February 8, 2011 5:54:53 am
For about three years now,a phenomenon called Coke Studio has been changing the ground rules for both popular and traditional music in Pakistan. Through three series of highly successful TV shows,recorded at a studio in Karachi,Coke Studio has provided a forum for blending traditional,folk,pop and younger musical styles and poetry of Pakistan.
Now it has gone one,some would say logical,step further and invited talented Indian singer Rabbi Shergill into its fold. The singer who burst on to the scene six years ago with a very modern twist and sound to Bulleh Shahs poetry with Bulla ki jaana mein kaun,flew to Pakistan on Saturday for about a week for what would be the first Indo-Pak collaboration by Coke Studio.
Without overtly saying much but,for example,by choosing and aggressively promoting Sufi music,getting together folk-style musician Arif Lohar with model and vocalist Meesha Shafi in the memorable Alif Allah,and having two sisters of Khyber Pakhtunkhwa descent Zeb and Haniya strum the guitar to Pashto tunes,the Karachi studio has become a symbol of the young and modern Pakistani and one that they are proud to talk about as an important modern cultural experiment.
The music is not only savoured by non-resident Pakistanis but by an increasing number of Indian fans through the Web.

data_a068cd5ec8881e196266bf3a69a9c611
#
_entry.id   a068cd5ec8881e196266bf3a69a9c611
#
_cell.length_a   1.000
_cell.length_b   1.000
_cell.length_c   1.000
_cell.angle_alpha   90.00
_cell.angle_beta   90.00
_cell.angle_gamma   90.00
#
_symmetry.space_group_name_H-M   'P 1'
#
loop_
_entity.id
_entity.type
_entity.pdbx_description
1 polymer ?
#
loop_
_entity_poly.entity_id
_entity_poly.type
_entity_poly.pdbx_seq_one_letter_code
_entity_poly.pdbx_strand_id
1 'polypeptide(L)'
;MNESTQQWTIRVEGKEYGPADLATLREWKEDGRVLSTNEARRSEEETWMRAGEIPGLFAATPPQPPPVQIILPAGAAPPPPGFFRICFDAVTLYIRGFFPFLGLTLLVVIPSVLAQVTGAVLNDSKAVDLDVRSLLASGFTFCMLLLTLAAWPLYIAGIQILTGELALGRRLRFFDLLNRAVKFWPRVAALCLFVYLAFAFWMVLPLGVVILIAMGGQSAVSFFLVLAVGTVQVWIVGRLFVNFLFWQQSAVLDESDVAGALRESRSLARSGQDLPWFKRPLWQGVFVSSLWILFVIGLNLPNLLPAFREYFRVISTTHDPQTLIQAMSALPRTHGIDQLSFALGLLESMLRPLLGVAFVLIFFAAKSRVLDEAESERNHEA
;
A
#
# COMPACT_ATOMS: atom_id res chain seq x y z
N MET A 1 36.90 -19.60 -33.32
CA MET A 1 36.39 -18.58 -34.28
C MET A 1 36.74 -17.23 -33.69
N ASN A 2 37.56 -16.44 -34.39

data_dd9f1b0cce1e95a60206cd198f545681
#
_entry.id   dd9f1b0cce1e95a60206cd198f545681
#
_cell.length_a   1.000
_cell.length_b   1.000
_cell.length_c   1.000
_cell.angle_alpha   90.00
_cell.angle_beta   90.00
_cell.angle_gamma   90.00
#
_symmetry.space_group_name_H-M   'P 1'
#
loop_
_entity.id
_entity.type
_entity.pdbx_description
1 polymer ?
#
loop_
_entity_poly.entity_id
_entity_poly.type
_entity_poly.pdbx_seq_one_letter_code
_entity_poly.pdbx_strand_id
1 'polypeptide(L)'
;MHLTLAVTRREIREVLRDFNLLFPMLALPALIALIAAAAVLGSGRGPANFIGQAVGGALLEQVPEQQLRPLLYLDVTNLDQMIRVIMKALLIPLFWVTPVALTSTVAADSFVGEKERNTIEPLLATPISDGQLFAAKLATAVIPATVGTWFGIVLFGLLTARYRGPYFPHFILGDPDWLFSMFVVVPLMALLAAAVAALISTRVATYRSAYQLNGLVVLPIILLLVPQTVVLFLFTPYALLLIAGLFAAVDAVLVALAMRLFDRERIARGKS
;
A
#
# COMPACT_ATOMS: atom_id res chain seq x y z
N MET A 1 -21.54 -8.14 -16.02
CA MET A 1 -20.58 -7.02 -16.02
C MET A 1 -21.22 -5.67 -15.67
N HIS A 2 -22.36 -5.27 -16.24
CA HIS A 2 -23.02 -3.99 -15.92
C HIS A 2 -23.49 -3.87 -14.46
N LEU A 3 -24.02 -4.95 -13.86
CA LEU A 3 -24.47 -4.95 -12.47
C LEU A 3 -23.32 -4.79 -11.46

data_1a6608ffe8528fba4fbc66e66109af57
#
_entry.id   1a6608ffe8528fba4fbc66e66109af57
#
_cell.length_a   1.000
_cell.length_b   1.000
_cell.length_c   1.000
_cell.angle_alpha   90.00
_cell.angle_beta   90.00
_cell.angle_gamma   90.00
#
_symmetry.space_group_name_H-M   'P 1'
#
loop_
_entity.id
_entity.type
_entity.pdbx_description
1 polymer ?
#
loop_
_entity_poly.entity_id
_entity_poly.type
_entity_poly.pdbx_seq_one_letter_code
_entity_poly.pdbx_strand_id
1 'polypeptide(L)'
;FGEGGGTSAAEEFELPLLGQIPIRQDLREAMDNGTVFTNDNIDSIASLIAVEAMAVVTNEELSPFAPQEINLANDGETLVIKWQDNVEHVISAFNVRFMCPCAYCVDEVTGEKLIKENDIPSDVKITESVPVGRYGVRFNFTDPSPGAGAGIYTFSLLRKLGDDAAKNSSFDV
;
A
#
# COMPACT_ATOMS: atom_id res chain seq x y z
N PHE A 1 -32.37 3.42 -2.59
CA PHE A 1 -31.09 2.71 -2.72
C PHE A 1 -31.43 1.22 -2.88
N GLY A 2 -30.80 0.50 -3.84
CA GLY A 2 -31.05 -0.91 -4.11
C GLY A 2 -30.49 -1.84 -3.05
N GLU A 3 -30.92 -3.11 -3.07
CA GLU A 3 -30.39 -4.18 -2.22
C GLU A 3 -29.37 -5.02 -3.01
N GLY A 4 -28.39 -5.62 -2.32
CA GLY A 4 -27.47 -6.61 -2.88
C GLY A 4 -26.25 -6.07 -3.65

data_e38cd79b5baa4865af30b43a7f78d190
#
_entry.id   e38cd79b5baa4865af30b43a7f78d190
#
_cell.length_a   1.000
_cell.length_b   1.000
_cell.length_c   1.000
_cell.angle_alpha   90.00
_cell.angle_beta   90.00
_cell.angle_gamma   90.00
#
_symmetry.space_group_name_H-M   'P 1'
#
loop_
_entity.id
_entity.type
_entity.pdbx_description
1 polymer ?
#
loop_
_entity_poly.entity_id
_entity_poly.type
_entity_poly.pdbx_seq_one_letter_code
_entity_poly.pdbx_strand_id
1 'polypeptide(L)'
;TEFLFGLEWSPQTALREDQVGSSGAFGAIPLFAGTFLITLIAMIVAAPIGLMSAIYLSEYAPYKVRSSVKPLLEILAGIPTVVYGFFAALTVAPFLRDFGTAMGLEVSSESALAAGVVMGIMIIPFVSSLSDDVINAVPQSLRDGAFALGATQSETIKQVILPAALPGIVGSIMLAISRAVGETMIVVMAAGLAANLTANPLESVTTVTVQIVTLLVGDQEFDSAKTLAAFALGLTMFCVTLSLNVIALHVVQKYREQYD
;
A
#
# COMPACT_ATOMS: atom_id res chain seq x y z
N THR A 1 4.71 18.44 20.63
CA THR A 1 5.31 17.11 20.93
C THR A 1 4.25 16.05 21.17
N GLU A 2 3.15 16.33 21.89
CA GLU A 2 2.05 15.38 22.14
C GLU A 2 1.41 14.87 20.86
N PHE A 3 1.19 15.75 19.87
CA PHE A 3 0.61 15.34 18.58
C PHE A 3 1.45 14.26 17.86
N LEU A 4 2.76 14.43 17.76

While Pakistan-based Rohail Hyatt,the popular Pakistani musician and producer who takes most key decisions at Coke Studio,said he was unable to immediately confirm the details of what was being planned,the bid to get Shergill to be a part of the fourth season started late last year.
Shergills visa materialised only now and,according to sources close to the singer,he was able to just Studio giving Pak music a new voice gets in Rabbi Shergill about make it. It would have not been possible had the visa taken even a few days more,as Rabbi has a very busy schedule in the US and Canada after this, said a source.
Shergill is believed to be planning to sing compositions of Bulleh Shah,the evergreen Sufi poet of the 17th century,Punjabi folk singer Yamla Jat (who has struck a chord by delving on the plight of the diaspora of Punjab), and poems of noted Punjabi poet and critic Dr Harbhajan Singh.
Contemporary writers from Pakistan like Kamila Shamsie have been quoted as saying that the most glorious thing about the show (Coke Studio) is the disparate traditions it brings together,pop,qawwali,rock,folk and classical.
Says noted Sufi singer,lyricist and writer Madan Gopal Singh: Coke Studio is doing tremendous things in Pakistan. In an environment where one Sufi shrine is attacked every month,it is something to sing songs of resistance. But what they are doing is way beyond that,they are resisting through their songs.
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